Turning the Camera on Pet Photographers

Last month, Nadine featured a quirky short documentary on Larry Johnson, who “specializes in photographing nervous cats, bringing out their various dispositions and getting them to really open up in front of the camera”:

One of the most talented photographers I know in general is Carli Davidson, whose work I featured on The Dish for years before befriending her in Portland, Oregon, where most of my family lives now. Her best work is both morbid and full of heart, especially her series on disabled pets, namely Ramen Noodle the bipedal poodle. Carli had a hugely successful book called Shake, which captures a variety of dogs, well, shaking. You can preorder the cat version now.

Here’s a short profile of Carli that gives you an idea of how great she is:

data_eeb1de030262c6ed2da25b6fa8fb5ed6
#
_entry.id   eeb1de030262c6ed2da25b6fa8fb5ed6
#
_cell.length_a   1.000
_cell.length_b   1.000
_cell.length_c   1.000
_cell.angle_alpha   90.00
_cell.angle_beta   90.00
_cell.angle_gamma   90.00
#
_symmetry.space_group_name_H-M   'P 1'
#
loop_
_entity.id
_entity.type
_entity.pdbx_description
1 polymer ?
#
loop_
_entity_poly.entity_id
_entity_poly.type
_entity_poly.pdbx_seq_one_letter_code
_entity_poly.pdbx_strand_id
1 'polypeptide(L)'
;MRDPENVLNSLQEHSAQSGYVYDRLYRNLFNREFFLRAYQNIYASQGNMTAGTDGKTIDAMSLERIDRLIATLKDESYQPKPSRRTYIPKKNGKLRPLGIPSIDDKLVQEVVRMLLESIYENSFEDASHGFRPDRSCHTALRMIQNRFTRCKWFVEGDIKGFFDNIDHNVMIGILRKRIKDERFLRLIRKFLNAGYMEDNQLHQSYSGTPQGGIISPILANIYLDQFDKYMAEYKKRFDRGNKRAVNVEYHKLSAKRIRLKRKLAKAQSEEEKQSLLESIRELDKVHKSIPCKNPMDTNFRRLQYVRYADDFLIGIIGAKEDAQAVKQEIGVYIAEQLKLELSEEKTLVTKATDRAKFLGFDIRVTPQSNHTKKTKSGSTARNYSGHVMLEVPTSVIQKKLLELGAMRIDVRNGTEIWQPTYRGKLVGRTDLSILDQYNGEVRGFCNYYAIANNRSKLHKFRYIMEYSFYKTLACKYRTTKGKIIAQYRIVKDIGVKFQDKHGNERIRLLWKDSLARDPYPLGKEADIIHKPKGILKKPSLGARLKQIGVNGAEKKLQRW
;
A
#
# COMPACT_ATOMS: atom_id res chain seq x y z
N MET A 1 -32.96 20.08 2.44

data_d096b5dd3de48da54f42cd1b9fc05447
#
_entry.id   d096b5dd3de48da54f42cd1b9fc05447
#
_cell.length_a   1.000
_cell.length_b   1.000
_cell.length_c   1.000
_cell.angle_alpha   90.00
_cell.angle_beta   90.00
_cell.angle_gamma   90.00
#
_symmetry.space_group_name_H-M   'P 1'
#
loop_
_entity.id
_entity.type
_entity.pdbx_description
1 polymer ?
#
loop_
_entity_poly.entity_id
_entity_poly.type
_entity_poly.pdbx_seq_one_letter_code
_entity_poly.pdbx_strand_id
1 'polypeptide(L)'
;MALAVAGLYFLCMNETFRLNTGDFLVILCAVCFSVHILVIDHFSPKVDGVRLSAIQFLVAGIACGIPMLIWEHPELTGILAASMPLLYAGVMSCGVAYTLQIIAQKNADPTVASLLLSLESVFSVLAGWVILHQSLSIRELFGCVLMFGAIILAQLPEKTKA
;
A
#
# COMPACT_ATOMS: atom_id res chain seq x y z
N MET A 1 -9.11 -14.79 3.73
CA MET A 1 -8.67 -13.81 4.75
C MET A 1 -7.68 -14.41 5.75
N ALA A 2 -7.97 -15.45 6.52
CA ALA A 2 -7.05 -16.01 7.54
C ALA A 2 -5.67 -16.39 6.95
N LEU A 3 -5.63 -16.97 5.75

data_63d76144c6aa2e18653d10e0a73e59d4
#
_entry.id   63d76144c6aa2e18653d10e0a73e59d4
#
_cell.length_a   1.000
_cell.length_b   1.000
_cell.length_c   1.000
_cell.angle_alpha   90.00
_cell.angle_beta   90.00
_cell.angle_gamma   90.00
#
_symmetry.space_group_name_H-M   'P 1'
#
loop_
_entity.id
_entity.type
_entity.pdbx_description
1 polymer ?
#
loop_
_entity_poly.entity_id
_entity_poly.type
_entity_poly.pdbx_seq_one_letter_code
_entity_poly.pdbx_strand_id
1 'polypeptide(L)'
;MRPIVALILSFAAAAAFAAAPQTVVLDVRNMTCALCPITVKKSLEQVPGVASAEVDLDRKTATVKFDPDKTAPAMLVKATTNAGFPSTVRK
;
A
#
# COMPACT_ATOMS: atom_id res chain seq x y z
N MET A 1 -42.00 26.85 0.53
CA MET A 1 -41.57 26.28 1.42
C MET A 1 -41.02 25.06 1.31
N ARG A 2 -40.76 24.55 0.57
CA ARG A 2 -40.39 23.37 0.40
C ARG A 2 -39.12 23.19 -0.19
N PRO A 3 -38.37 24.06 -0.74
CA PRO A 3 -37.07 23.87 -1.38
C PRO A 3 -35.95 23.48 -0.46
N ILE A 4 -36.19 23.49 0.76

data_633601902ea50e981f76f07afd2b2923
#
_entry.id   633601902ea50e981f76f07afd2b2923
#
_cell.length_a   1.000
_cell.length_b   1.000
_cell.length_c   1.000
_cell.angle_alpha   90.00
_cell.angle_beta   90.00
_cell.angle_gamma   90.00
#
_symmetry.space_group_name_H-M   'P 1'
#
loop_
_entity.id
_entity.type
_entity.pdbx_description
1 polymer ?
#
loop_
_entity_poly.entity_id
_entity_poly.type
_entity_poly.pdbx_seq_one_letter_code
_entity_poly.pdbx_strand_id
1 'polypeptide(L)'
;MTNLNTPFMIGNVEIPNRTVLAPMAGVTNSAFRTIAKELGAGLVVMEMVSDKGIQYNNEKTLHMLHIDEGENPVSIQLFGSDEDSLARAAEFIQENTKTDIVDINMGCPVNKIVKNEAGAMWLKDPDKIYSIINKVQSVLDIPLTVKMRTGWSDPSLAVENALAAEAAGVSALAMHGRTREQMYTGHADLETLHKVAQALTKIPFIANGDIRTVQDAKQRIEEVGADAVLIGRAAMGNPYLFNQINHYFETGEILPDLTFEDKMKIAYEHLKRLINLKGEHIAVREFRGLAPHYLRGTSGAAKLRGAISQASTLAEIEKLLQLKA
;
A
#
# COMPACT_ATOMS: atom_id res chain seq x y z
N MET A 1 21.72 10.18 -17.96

From an interview:

LORI: I know you love animals. What do you think it takes to be a good pet photographer?

CARLI: When I work with animals, I am an animal. I know this sounds kinda crazy, but it’s how I get to a point where the animals are willing to let me cram a camera in their face and pop off tons of lights all around them in an unfamiliar place. You kind of have to get into their heads.

You have to be open to a lot of different animal personalities, too, and sometimes be an impromptu pet therapist. I get some dogs and even cats that LOVE the camera, but to many of them, it’s a big scary eye! I often begin my session by making sure the animals like the camera… let them lick it even (I use UV filters to protect the lens) before pointing it at them.